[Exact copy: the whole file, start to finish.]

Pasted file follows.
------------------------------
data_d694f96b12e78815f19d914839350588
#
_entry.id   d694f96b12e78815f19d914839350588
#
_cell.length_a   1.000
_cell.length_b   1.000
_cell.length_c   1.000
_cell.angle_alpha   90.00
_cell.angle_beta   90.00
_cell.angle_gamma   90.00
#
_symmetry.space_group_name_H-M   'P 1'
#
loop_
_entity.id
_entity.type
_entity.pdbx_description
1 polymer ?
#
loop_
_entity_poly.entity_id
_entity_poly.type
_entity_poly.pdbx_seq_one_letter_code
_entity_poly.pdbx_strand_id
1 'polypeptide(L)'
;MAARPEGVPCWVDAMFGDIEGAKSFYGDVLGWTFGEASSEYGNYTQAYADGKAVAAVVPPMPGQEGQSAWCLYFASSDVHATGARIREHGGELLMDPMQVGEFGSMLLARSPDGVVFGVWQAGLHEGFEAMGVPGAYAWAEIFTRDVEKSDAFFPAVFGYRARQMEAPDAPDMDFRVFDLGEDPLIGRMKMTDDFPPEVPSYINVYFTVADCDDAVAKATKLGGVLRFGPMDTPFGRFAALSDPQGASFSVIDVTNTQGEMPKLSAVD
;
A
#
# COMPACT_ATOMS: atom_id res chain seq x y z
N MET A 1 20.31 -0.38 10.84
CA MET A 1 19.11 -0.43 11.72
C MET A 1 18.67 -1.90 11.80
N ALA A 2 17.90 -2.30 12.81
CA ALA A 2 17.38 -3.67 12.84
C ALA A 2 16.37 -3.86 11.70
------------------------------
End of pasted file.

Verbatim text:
data_d694f96b12e78815f19d914839350588
#
_entry.id   d694f96b12e78815f19d914839350588
#
_cell.length_a   1.000
_cell.length_b   1.000
_cell.length_c   1.000
_cell.angle_alpha   90.00
_cell.angle_beta   90.00
_cell.angle_gamma   90.00
#
_symmetry.space_group_name_H-M   'P 1'
#
loop_
_entity.id
_entity.type
_entity.pdbx_description
1 polymer ?
#
loop_
_entity_poly.entity_id
_entity_poly.type
_entity_poly.pdbx_seq_one_letter_code
_entity_poly.pdbx_strand_id
1 'polypeptide(L)'
;MAARPEGVPCWVDAMFGDIEGAKSFYGDVLGWTFGEASSEYGNYTQAYADGKAVAAVVPPMPGQEGQSAWCLYFASSDVHATGARIREHGGELLMDPMQVGEFGSMLLARSPDGVVFGVWQAGLHEGFEAMGVPGAYAWAEIFTRDVEKSDAFFPAVFGYRARQMEAPDAPDMDFRVFDLGEDPLIGRMKMTDDFPPEVPSYINVYFTVADCDDAVAKATKLGGVLRFGPMDTPFGRFAALSDPQGASFSVIDVTNTQGEMPKLSAVD
;
A
#
# COMPACT_ATOMS: atom_id res chain seq x y z
N MET A 1 20.31 -0.38 10.84
CA MET A 1 19.11 -0.43 11.72
C MET A 1 18.67 -1.90 11.80
N ALA A 2 17.90 -2.30 12.81
CA ALA A 2 17.38 -3.67 12.84
C ALA A 2 16.37 -3.86 11.70